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MSRI-UP 2010 Research Topic

MSRI-UP 2010: Elliptic Curves and Applications

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Topic: Elliptic Curves and Applications

An elliptic curve E is an arithmetic-algebraic object: It is simultaneously a nonsingular projective curve with an affine equation, which allows one to perform arithmetic on its points; and a finitely generated abelian group, which allows one to apply results from abstract algebra. The goal for this summer will be to learn about elliptic curves and give applications by using their properties to study problems in other fields.

Students will first take a short course for two (2) weeks to cover any necessary background from abstract algebra and discrete mathematics. For the remainder of the program, the students break up into smaller groups and work on research projects. They will have a choice of one of the following projects:

Project 1: ABC Conjecture

This deceptively simple question was first outlined in 1985 by Joseph Oesterlé and David Masser. Consider three relatively prime positive integers A, B, C, such that A+B=C. Let rad(ABC) denote the product of the distinct prime factors of ABC; computational evidence suggests that there it is rare to have C > rad(ABC). To be more precise, given any positive number e, there should only exist finitely many (A:B:C) such that the quality q(A:B:C) = log(C)/log(rad(ABC)) is greater than 1+e.

This project seeks to use elliptic curves to search for triples (A:B:C) with exceptionally large quality q(A:B:C). The approach will be to use properties of certain families of elliptic curves which are classified according to their isogenous curves. For example, the triple (33:5:25) has a rather low quality of q=1.01898, whereas the triple (3:53:27) has a rather large quality of q=1.42657. These triples correspond to elliptic curves which are 3-isogeneous to each other.

Project 2: Elliptic Curve Cryptography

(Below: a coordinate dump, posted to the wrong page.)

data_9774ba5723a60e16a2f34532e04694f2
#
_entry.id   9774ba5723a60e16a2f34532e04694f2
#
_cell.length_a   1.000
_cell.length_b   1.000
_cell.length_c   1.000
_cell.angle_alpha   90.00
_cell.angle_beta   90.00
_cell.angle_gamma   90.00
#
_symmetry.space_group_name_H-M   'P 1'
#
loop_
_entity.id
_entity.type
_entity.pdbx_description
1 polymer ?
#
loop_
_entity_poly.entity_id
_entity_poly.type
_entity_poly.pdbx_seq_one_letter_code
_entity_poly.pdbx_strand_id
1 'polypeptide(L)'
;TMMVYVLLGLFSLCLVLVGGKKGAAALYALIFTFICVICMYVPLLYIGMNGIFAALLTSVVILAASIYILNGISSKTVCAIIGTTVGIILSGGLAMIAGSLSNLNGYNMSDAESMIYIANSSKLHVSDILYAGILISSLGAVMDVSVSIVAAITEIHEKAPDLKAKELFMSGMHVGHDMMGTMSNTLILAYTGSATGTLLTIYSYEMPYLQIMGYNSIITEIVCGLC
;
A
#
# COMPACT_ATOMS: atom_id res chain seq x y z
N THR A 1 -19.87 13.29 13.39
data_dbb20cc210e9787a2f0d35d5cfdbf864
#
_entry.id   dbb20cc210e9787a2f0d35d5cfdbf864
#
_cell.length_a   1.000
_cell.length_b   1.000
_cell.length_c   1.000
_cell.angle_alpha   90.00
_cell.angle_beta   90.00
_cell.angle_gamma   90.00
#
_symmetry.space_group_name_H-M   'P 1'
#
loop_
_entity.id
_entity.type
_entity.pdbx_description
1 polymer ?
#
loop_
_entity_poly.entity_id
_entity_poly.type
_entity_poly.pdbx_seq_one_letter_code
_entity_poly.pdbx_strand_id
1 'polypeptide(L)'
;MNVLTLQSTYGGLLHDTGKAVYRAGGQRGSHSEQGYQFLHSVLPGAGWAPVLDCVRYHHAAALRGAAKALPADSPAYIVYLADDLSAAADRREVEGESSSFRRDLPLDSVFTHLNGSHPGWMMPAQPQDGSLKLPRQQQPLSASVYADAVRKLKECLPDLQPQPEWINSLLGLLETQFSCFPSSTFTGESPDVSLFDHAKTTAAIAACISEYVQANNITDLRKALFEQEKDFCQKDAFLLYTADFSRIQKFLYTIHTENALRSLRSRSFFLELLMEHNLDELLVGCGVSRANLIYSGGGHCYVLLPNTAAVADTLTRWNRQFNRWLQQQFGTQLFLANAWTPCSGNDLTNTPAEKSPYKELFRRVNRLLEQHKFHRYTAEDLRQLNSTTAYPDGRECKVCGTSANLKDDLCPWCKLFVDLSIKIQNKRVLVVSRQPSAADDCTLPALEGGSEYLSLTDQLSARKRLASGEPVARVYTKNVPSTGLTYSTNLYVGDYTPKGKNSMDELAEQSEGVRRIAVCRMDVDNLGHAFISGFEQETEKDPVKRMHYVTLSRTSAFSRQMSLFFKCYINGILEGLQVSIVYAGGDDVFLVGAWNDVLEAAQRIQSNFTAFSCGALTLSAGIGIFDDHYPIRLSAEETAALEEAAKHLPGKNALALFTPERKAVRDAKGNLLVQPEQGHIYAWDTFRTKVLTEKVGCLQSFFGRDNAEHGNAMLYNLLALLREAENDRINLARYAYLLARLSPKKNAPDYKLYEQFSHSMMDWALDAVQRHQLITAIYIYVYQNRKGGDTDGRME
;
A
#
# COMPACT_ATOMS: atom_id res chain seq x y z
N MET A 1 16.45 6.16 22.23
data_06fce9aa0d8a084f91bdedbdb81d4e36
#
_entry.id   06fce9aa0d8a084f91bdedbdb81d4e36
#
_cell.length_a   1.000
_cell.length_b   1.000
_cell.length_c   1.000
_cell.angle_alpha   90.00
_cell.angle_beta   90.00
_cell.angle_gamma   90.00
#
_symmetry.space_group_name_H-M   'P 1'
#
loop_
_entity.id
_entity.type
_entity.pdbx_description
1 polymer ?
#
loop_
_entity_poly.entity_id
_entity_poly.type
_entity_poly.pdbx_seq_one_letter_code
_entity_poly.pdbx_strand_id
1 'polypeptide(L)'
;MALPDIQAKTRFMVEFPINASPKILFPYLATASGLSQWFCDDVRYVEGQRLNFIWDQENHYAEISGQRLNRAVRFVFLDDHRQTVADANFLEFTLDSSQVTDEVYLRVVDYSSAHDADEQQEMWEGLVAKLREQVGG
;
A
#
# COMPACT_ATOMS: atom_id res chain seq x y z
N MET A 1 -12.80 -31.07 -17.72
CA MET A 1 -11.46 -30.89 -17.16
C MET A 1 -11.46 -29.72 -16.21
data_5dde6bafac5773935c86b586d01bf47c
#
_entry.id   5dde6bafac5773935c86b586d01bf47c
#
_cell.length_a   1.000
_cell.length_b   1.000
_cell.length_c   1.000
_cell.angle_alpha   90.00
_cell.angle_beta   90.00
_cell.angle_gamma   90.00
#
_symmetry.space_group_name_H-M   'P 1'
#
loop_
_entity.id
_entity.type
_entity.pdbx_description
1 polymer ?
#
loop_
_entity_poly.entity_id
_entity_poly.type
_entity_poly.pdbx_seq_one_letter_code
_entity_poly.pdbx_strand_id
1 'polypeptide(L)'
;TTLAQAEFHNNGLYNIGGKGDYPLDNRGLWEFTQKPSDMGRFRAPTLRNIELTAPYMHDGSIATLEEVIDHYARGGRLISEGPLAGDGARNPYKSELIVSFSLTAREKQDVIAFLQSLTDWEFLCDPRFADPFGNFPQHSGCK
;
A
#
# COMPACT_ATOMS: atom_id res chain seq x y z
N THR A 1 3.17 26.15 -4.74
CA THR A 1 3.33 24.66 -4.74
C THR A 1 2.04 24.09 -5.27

There are two aspects when discussing secrets: how to safely encrypt a message so that an unauthorized party cannot read it, and how to effectively decrypt a message so that an authorized party can. This project seeks to have students learn about the Discrete Logarithm Problem, by writing computer code. Students will engage in a friendly competition of passing secrets: one encrypts, while the other eavesdrops!

The method of encryption using elliptic curves is a type of Public Key cryptosystem, an idea first put forth by Whitfield Diffie and Martin Hellman in 1976. One takes a message, expresses each character as a positive integer (using say UTF-8), then encodes the message as a positive integer. One can then perform mathematics on this integer using a shared elliptic curve, and then send this encrypted message to a friend. This process is known as Elliptic Curve Diffie-Hellman (ECDH).

The method of decrypting using elliptic curves is a variant of Pollard's (p-1) Algorithm, an idea first put forth by Hendrik Lenstra in 1987. One wishes to solve the Elliptic Curve Discrete Logarithm Problem (ECDLP) by factoring an integer using elliptic curves. One chooses a random point on a random elliptic curve, then uses the group law to eventually find a factor which allows one to invert the discrete logarithms. This process is known as Elliptic Curve Factorization Method (ECM).